Posted in February 2012

Steinbeck on Writing

Steinbeck on Writing

John Steinbeck is to me the greatest writer ever. The opening paragraph to ‘Cannery Row’ not only sets the scene as compactly as can be, it also has the rhythm of the Cannery, so you can hear it as you read it. He is largley famous for his bleak portrayals of Depression poverty, but he … Continue reading

Words and Understanding

Words and Understanding

Many years ago, when I was still pretending to be a medical student, I dropped in on an Italian friend, in the midst of a barbecue with her extended family. I was introduced to her non-English speaking grandmother as ‘il dottore’  and she insited on sitting opposite me at the dinner table and telling me … Continue reading

Father and Daughter

Father and Daughter

The wonderful ‘Mr Lessmore’s Flying Books’  won the Oscar for best animation, but here’s one from 2000, ‘Father and Daughter’ by Michael Dudok de Wit. It is described as a story of love between father and daughter, but I saw it as part of an exhibition at ;sHertogdenbosch Art Gallery on the subject of time. … Continue reading

In Your Face, Dawkins

In Your Face, Dawkins

Sorry about that heading. It was suggested by a friend who is now being dealt with by the proper people. But it seems to have got your attention. Welcome. My last post led me to think that cave art suggests art preceded religion. There is a language of artspeak that we have all seen in … Continue reading

Animals: Friends Who Became Strangers

Animals: Friends Who Became Strangers

“Things have changed, so I’ve found: You can pat a tractor all day, but it won’t look round” Animals look at us, possibly the same way they look at all other animals. But only men recognise it. We are aware of ourselves returning that look. Our modern world is different to the past in so … Continue reading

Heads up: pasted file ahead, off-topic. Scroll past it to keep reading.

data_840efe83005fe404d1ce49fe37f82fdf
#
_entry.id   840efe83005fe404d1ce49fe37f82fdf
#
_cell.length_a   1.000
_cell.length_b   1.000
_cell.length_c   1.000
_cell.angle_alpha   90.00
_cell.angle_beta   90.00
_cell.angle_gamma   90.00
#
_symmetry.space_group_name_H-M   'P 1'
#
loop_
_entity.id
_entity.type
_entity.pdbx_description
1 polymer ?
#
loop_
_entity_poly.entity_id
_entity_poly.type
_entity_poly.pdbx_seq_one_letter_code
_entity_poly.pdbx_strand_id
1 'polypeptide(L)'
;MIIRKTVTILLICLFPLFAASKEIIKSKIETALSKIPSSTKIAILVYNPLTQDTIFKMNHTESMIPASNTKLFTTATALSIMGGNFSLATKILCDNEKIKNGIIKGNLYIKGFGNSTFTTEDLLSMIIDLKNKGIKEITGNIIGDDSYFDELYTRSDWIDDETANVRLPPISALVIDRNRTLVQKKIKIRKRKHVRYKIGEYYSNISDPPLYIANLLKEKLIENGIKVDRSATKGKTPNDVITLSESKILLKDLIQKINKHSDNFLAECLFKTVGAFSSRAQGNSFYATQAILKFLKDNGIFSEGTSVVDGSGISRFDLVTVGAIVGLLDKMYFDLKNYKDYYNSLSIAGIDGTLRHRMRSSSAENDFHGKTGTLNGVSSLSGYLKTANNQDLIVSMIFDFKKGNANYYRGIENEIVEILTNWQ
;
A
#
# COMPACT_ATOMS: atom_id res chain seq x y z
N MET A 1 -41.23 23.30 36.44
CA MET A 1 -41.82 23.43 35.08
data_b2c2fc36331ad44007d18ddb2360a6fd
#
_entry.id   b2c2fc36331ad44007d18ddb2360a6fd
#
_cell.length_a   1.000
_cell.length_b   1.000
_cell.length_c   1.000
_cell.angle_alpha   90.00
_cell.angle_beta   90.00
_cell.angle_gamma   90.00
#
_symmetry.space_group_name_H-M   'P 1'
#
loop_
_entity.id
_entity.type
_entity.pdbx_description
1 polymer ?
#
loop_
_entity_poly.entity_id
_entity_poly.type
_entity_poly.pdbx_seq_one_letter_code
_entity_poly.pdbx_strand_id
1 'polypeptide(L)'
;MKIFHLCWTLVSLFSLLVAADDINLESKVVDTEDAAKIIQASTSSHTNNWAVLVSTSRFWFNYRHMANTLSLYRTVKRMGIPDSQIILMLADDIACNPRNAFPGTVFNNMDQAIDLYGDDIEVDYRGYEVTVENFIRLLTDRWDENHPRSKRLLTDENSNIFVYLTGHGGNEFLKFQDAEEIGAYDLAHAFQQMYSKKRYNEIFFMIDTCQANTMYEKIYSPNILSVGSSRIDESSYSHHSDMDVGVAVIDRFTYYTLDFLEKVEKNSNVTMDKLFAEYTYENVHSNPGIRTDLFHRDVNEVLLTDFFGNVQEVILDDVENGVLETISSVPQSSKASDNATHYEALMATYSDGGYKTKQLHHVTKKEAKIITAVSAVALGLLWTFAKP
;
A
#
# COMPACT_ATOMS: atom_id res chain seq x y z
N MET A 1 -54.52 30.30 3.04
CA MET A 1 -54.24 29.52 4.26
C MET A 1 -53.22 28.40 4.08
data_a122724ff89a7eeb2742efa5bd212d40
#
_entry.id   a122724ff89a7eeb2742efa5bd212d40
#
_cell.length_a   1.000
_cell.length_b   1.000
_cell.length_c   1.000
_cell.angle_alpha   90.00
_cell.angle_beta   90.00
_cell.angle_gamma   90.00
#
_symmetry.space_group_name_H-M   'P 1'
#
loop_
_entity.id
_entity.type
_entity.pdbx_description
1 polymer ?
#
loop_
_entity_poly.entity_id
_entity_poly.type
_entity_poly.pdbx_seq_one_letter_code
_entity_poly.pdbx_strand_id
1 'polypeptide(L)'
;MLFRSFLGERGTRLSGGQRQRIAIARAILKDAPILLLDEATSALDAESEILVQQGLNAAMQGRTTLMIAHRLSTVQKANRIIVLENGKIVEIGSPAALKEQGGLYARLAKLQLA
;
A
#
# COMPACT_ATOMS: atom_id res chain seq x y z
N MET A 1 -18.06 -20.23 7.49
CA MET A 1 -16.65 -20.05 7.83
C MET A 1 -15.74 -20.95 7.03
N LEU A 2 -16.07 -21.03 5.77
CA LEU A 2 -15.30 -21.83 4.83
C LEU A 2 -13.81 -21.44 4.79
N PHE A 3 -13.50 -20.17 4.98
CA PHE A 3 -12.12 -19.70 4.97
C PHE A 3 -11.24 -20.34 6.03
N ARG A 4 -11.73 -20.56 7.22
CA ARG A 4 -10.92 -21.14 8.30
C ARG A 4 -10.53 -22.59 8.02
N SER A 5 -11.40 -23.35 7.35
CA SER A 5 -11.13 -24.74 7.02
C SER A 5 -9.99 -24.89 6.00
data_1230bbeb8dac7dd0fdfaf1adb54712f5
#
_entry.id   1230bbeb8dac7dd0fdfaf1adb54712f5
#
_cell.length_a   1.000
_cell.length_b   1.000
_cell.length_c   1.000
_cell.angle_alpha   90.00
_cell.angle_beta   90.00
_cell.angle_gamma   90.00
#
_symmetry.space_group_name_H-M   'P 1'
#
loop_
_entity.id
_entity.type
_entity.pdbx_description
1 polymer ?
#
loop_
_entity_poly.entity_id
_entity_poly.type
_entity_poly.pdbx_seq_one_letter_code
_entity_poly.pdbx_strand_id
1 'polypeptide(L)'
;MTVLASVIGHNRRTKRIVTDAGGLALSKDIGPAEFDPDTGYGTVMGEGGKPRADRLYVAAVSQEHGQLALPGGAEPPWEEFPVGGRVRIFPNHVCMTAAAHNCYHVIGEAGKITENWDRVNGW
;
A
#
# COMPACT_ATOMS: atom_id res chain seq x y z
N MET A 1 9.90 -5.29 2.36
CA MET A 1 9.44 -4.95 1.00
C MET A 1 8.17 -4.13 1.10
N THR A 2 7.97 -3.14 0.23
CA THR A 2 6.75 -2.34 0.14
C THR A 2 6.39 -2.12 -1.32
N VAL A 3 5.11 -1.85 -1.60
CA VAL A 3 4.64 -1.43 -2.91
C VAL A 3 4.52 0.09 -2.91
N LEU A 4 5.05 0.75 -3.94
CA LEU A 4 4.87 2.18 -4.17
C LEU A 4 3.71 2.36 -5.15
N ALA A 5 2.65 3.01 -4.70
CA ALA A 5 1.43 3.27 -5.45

Frozen Time Frozen

Frozen Time Frozen

Cave art. I’m still working on it. Chauvet is the oldest, most famous and recent discovery, but there are lots of things that are blowing my brain cells on the topic. The caves are across Europe – there’s even one in England. But none in the middle – South Belgium, Germany, Romania, and the amazing … Continue reading

Entrepreneurs, Monks and Magic

Entrepreneurs, Monks and Magic

One of my favourite authors is the Cuban-Italian Italo Calvino. His ‘If On a Winter’s Night A Traveller’ is now counted as one of the first multimedia novels, in that instead of the usual straight line narrative, it is capable of being read in several different ways, and on several different levels. He was also … Continue reading

Extincting Dinosaurs

Extincting Dinosaurs

One of my favourite painters is Michael Sowa, who does incredibly detailed and surreal pictures, mostly of animals. They are intriguing and I really love the one titled ‘Why the Dinosaurs really died out’. It shows Noah’s Ark being tossed on stormy seas, with many animals – including a meercat on watch –  on deck. … Continue reading

Cultural Benefits of Insults

Cultural Benefits of Insults

When French naturalist Louis de Buffon described the inhabitants of the New World as : “feeble, hairless, mentally challenged and characterised by small organs of generation” his words triggered a surprising response in the colonials, especially Thomas Jefferson. The count’s thinking was that the New World was harsher than the old, so everything there must … Continue reading

Bartered Brides

Bartered Brides

As a sort of coda to my previous, this is about a practice that seemed to appear in the wake of the English Civil War, when churches were vandalised and some used as stables and markets,  and continued well into the 18th century. The idea of a wife standing in the public market place so … Continue reading